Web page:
Collectively, globally. You could argue that governments across the globe… It’s I think a problem. So you think in any sort of crisis, more missile tests coming out of North Korea, cryptocurrencies similar to gold go up, people stick cryptocurrencies under the mattress.
In fact one of the most interesting things about this bull market is it’s a very differentiated market. Half the market thinks that everything is cheap, the other half thinks everything is increased. I’ve never seen a divide as large as I have in the market that we’re in which is between the Bulls and the Bears. There’s almost no connecting point and it’s very political. It’s more political than economic. Tell me who you voted for in the last election, I can tell you whether you’re bullish or bearish. That’s how much of a correlation there is between politics and what you think about the market now. which is not a healthy place to be.
So I think that even though markets have been going up, the subset of people who think that markets are overpriced is a fairly large one and it’s very intense and they believe this for three, four, five years and that’s the group that’s increasingly leading stocks and they’re saying well I can’t go to bonds, I’m getting 2%, what am I going to put my money in where I can make some money in the future? A 25 year old has a hundred bucks. Mock portfolio – just create an asset allocation for me and a 55 year old. The tool is very simple: you want to spread your bets. Time is your ally.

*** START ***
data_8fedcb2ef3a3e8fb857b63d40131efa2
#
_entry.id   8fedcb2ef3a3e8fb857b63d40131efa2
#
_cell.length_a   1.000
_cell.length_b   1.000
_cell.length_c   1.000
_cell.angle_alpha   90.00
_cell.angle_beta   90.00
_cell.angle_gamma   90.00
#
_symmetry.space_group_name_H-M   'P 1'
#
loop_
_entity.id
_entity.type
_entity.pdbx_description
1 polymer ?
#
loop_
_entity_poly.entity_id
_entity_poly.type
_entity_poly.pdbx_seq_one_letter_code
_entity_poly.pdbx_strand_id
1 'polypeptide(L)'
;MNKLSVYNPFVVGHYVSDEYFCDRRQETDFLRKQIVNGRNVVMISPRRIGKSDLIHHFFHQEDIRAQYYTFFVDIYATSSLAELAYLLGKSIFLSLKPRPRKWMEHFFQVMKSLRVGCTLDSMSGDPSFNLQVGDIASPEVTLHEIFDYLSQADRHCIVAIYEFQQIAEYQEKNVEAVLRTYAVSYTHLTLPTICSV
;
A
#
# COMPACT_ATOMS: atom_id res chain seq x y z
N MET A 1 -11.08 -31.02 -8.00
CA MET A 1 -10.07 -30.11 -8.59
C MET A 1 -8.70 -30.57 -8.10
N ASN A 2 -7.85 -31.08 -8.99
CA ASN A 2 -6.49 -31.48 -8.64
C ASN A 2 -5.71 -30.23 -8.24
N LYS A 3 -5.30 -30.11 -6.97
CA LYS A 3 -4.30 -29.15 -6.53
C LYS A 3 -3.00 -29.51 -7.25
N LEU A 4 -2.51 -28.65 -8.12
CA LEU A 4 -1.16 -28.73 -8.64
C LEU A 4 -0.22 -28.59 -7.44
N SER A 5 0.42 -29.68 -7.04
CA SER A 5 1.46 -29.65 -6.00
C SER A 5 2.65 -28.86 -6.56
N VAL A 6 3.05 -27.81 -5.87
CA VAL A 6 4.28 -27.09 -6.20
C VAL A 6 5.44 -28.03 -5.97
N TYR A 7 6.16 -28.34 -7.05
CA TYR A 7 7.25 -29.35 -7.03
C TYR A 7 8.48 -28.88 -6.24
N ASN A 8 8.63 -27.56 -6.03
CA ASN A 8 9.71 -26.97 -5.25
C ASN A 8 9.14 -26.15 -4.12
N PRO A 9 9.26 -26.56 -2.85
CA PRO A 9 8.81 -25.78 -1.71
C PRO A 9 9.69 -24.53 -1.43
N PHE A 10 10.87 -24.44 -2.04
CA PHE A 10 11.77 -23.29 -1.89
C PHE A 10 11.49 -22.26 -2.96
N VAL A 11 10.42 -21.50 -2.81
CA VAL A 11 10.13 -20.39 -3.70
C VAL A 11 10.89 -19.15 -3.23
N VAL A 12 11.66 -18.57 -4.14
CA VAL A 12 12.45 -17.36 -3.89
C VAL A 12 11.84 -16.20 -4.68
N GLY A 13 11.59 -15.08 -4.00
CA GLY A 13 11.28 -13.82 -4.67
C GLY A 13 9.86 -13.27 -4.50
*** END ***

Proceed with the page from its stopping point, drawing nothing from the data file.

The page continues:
So the 25 year old, don’t try to time the market, don’t tell me the markets you know, too high, too low, it doesn’t matter. You’ve got 40 years to play this game, just take your money, make your asset allocation. So you want a portfolio that looks like this. If I took the market cap of every traded asset in the world put in a pie chart I want the pie chart of your portfolio to look very much like that.
Diversification and low cost. Exactly. 55 year old. 55 year old you gotta worry more about this, especially about the fact that if you have a shock to the market you might not be able to make that money back before you need it for retirement. So 55 you know, the first question I would ask is hey do you still have an income? If you’re already retired at 55 the kind of advice I’m going to give you is going to be very different than you give a 55 year old with an income stream still coming from working because let’s face it, a lot of 55 year olds have 15 years of work life still left in them.
So I think that you’ve got to get more cautious, but the old know once you get to be 65 everything’s got to be in cash. You got to rethink because a lot of 65 year olds are still making enough of an income that they don’t need to touch their portfolios yet. So it really is a question of do you depend on your portfolio for your cash needs and if the answer is yes then I’m going to increasingly shift your weight from any kind of risky asset class because there is no safe place in the world where you can put your money in, make an 8% return and still draw cash every year and not worry about your principal being affected.
Thanks very much, Professor Aswath Damodaran. And more information at Damodaran.com.